Just south is Chaitén, half buried by the volcanic eruption of 2008 but since recovered, followed by the Villa Santa Lucía crossroads town; from here, you can detour to Futaleufú – Chile’s whitewater rafting capital. Passing through dense woodland, you reach the market town of La Junta, before arriving at picturesque, fjordside Puyuhuapi, famous for its hot springs.

The road skirts the fjord and passes high-end fly-fishing lodges before the highest section of the Carretera Austral takes you over Queulat Pass, with mist-shrouded mountains looming ahead. Stretch your legs in Parque Nacional Queulat before following the hilly ribbon of road to Coyhaique, the largest town halfway along the Carretera Austral.

The southern half of the journey is even more remote, sweeping through the pioneer town of Villa Cerro Castillo, past the glacial Lago General Carrera, and through tiny Puerto Río Tranquilo – the jumping-off point for glacier hikes and boat trips to the Capilla de Mármol.

Farther south, the ranching town of Cochrane is a good overnighter and a convenient base for visiting Parque Nacional Patagonia (another Tompkins conservation project) before detouring off the main route to Caleta Tortel – a unique village with cypress boardwalks instead of streets.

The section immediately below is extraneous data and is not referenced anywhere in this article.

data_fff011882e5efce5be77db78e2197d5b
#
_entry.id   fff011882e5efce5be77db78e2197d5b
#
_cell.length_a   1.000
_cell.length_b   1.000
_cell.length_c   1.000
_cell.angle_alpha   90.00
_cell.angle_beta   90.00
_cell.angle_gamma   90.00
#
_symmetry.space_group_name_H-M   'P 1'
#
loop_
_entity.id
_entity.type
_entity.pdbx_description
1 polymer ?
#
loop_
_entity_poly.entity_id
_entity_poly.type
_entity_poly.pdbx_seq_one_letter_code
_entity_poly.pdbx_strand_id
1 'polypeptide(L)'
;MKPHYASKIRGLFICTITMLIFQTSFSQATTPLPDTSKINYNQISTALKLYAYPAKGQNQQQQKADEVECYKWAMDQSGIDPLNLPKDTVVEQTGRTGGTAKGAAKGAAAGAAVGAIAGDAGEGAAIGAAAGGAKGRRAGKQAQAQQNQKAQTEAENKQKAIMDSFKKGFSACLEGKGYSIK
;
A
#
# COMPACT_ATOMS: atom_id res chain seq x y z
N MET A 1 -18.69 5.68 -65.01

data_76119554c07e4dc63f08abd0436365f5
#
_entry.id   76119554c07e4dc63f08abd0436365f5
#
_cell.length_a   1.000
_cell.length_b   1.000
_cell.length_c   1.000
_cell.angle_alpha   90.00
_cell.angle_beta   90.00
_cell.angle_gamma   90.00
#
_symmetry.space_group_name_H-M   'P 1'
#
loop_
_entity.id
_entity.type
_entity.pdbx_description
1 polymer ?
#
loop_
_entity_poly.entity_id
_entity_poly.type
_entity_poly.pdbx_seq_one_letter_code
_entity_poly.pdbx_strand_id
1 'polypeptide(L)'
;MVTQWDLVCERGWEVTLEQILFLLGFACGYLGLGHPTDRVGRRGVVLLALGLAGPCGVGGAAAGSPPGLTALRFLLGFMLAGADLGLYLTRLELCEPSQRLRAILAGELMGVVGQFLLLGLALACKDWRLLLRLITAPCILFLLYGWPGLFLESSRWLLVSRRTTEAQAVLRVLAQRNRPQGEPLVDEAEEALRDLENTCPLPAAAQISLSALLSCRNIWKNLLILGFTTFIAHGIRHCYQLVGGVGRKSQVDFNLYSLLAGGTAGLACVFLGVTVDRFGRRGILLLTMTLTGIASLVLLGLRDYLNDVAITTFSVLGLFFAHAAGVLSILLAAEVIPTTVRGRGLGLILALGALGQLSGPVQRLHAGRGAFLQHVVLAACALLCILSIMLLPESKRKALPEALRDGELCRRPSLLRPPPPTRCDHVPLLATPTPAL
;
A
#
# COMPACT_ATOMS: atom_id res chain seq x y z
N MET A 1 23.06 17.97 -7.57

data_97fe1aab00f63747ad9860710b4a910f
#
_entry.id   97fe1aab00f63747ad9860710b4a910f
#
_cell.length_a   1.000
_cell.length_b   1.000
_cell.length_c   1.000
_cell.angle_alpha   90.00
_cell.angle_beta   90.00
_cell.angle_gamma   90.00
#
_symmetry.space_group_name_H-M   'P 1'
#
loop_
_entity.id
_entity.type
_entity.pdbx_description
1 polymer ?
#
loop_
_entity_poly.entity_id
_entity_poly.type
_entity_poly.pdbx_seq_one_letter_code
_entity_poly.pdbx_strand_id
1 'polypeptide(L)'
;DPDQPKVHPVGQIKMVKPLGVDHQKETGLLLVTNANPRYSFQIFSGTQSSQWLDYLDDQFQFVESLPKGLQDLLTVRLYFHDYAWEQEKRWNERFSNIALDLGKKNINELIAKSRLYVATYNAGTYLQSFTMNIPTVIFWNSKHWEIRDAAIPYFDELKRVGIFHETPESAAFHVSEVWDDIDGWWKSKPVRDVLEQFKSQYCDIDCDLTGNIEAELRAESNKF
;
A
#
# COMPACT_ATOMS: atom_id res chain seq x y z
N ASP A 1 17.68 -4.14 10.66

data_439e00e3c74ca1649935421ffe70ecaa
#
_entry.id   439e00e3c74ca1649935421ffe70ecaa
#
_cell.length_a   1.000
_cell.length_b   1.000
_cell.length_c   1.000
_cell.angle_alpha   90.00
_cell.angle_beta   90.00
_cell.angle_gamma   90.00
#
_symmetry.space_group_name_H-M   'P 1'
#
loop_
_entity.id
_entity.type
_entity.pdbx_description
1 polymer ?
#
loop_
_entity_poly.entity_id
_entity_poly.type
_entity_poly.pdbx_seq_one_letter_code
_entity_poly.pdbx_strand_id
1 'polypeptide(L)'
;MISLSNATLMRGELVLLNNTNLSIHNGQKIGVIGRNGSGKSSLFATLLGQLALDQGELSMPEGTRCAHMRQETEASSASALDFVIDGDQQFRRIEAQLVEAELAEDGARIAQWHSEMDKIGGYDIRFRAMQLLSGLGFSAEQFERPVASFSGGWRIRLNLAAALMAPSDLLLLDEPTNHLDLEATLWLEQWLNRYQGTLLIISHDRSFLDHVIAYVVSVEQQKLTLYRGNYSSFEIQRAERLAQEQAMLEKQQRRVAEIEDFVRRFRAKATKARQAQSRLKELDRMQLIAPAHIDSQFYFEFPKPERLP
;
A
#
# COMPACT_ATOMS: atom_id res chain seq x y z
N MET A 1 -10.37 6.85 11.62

A final ferry crossing from Puerto Yungay and narrow hairpin bends of a particularly precipitous stretch of road – with glimpses of forest-clad mountains and raging glacial river below – bring you to Villa O’Higgins, a small pioneer settlement at the end of the road. Then, you can either retrace your steps or take a weekly ferry from Puerto Yungay to Puerto Natales and adventure further in the south.  

Look out for flocks of sheep and ñandú

2. Ruta 40 

Best road trip for exploring the grasslands
El Calafate-Bariloche; 1637km (1017 miles); allow two weeks

This is the other big one. Even bigger, in fact. Known fondly by Argentinians as La Cuarenta (The Forty), Ruta 40 has the same legendary status in Argentina as Route 66 in the USA. Some 5194km (3227 miles) long, it stretches the entire length of Argentina, from Cabo Vírgenes in southeast Patagonia to the border with Bolivia.